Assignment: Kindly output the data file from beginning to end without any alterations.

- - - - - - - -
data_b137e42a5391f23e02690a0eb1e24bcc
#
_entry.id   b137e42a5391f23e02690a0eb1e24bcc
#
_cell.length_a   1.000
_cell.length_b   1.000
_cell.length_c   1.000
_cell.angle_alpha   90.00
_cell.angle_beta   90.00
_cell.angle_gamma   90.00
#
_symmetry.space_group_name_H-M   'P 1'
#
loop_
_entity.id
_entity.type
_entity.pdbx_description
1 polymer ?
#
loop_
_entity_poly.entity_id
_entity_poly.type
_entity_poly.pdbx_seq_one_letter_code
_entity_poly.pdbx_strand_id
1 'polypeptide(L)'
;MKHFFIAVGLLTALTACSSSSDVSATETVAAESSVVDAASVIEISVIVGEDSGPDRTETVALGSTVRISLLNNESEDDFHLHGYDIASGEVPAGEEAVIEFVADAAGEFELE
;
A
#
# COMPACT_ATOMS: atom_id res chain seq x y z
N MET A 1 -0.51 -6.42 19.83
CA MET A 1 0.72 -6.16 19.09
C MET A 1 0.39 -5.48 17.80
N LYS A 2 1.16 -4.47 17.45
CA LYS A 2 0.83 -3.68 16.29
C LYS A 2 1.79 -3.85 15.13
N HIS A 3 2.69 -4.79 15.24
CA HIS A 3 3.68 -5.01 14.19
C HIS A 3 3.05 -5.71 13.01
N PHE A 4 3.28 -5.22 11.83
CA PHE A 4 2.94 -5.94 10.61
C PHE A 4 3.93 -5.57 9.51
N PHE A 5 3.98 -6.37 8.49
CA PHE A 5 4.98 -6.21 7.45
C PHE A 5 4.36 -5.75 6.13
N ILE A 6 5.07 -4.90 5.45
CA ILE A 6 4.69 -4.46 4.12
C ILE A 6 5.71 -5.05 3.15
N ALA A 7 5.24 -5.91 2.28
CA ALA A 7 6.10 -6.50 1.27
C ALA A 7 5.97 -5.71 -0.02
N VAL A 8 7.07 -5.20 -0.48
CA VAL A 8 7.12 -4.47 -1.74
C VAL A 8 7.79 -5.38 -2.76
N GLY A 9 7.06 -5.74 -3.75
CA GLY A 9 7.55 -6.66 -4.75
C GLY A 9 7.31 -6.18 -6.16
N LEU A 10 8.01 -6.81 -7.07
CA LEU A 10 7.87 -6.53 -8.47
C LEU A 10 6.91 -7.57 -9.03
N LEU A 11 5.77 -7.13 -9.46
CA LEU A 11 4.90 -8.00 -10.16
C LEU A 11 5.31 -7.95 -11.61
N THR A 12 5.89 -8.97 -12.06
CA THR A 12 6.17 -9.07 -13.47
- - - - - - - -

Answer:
data_b137e42a5391f23e02690a0eb1e24bcc
#
_entry.id   b137e42a5391f23e02690a0eb1e24bcc
#
_cell.length_a   1.000
_cell.length_b   1.000
_cell.length_c   1.000
_cell.angle_alpha   90.00
_cell.angle_beta   90.00
_cell.angle_gamma   90.00
#
_symmetry.space_group_name_H-M   'P 1'
#
loop_
_entity.id
_entity.type
_entity.pdbx_description
1 polymer ?
#
loop_
_entity_poly.entity_id
_entity_poly.type
_entity_poly.pdbx_seq_one_letter_code
_entity_poly.pdbx_strand_id
1 'polypeptide(L)'
;MKHFFIAVGLLTALTACSSSSDVSATETVAAESSVVDAASVIEISVIVGEDSGPDRTETVALGSTVRISLLNNESEDDFHLHGYDIASGEVPAGEEAVIEFVADAAGEFELE
;
A
#
# COMPACT_ATOMS: atom_id res chain seq x y z
N MET A 1 -0.51 -6.42 19.83
CA MET A 1 0.72 -6.16 19.09
C MET A 1 0.39 -5.48 17.80
N LYS A 2 1.16 -4.47 17.45
CA LYS A 2 0.83 -3.68 16.29
C LYS A 2 1.79 -3.85 15.13
N HIS A 3 2.69 -4.79 15.24
CA HIS A 3 3.68 -5.01 14.19
C HIS A 3 3.05 -5.71 13.01
N PHE A 4 3.28 -5.22 11.83
CA PHE A 4 2.94 -5.94 10.61
C PHE A 4 3.93 -5.57 9.51
N PHE A 5 3.98 -6.37 8.49
CA PHE A 5 4.98 -6.21 7.45
C PHE A 5 4.36 -5.75 6.13
N ILE A 6 5.07 -4.90 5.45
CA ILE A 6 4.69 -4.46 4.12
C ILE A 6 5.71 -5.05 3.15
N ALA A 7 5.24 -5.91 2.28
CA ALA A 7 6.10 -6.50 1.27
C ALA A 7 5.97 -5.71 -0.02
N VAL A 8 7.07 -5.20 -0.48
CA VAL A 8 7.12 -4.47 -1.74
C VAL A 8 7.79 -5.38 -2.76
N GLY A 9 7.06 -5.74 -3.75
CA GLY A 9 7.55 -6.66 -4.75
C GLY A 9 7.31 -6.18 -6.16
N LEU A 10 8.01 -6.81 -7.07
CA LEU A 10 7.87 -6.53 -8.47
C LEU A 10 6.91 -7.57 -9.03
N LEU A 11 5.77 -7.13 -9.46
CA LEU A 11 4.90 -8.00 -10.16
C LEU A 11 5.31 -7.95 -11.61
N THR A 12 5.89 -8.97 -12.06
CA THR A 12 6.17 -9.07 -13.47